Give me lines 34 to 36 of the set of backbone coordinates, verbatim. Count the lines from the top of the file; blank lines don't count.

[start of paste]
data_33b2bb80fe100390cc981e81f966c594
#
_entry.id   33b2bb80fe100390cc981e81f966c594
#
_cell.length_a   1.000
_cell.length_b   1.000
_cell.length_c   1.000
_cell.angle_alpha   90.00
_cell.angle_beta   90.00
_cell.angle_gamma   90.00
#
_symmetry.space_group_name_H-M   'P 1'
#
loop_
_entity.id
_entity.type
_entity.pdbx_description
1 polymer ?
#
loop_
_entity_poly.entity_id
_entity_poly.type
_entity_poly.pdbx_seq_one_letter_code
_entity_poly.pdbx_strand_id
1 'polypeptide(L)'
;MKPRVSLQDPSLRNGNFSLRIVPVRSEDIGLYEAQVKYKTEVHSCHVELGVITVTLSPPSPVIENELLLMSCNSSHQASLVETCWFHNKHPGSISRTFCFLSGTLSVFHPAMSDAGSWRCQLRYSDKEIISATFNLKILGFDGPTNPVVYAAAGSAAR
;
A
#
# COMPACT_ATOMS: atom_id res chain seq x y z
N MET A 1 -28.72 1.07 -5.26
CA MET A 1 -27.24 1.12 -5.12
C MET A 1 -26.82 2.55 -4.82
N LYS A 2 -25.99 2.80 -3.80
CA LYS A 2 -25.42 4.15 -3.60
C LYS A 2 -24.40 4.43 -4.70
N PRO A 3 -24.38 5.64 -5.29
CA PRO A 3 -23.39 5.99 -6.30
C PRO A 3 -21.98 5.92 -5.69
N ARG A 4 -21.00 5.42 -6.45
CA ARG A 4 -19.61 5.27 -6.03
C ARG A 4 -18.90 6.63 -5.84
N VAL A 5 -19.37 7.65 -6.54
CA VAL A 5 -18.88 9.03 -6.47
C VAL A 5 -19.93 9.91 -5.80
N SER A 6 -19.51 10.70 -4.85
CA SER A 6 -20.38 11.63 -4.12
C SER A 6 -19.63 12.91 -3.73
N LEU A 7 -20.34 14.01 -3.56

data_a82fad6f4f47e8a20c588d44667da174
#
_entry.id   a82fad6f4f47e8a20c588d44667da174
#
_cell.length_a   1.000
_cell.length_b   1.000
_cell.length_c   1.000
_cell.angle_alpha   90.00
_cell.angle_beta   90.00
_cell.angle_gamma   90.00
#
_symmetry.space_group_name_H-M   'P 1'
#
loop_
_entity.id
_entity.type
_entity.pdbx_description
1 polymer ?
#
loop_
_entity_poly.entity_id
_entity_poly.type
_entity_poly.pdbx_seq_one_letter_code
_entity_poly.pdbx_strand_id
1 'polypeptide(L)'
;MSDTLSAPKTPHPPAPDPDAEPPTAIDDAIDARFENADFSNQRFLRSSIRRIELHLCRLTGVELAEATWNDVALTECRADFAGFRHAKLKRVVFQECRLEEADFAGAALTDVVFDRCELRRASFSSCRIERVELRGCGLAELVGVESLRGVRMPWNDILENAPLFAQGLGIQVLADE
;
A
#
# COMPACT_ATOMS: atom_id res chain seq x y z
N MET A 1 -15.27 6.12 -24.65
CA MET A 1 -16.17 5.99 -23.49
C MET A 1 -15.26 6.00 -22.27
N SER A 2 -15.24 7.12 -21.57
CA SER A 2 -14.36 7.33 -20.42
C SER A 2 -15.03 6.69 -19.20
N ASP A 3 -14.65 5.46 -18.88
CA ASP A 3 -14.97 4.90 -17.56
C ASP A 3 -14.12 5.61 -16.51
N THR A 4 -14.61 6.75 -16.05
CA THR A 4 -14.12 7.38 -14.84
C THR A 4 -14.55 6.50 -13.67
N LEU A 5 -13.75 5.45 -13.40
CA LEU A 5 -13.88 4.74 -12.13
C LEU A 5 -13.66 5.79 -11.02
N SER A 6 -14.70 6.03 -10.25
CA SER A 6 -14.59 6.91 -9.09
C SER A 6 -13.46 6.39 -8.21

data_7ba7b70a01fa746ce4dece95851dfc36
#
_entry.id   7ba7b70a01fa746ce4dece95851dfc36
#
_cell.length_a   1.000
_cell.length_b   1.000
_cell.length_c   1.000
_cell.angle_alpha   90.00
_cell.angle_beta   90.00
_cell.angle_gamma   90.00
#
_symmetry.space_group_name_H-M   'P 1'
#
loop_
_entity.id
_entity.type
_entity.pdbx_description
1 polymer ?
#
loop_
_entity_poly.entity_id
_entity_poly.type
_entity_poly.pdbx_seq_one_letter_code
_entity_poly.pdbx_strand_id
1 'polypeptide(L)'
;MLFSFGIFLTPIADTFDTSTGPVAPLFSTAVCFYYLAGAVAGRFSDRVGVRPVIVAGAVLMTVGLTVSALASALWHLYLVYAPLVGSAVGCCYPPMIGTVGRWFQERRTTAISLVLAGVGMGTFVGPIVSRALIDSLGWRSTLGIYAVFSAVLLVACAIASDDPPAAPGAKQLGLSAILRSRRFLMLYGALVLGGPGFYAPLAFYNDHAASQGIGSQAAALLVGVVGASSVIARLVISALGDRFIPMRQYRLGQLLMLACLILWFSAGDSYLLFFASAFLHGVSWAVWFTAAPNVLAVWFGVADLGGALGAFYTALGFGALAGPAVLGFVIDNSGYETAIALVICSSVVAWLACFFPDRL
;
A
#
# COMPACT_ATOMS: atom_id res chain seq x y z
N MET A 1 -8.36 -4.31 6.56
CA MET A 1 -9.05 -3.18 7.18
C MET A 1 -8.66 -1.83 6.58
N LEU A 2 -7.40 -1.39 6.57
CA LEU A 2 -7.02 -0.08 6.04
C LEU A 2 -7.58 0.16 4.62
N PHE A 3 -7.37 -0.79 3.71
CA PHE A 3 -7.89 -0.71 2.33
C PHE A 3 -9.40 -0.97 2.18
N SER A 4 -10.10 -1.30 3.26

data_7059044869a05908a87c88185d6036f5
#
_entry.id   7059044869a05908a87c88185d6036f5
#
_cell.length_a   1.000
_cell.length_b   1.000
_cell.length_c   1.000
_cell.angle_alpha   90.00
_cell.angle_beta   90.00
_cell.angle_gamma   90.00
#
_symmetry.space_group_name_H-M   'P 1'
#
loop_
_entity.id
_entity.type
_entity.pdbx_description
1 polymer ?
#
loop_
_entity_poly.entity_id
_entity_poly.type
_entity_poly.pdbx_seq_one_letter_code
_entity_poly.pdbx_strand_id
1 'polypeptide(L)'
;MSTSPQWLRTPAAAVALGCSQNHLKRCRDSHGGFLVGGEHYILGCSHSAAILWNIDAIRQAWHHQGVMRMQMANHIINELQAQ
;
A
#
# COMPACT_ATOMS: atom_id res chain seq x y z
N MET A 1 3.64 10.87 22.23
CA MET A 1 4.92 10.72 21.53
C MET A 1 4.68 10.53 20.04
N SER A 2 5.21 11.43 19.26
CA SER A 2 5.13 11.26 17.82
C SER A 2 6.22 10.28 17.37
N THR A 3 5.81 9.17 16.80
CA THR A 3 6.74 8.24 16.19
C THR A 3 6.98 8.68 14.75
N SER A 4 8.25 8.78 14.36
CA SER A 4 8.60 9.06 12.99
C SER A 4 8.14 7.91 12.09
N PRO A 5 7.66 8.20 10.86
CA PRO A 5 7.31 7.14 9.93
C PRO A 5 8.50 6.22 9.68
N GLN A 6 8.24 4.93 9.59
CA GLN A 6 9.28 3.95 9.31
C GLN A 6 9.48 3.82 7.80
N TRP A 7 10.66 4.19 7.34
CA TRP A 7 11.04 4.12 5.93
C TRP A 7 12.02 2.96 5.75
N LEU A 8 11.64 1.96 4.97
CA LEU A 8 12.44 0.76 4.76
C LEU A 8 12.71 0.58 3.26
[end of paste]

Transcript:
N LYS A 2 -25.99 2.80 -3.80
CA LYS A 2 -25.42 4.15 -3.60
C LYS A 2 -24.40 4.43 -4.70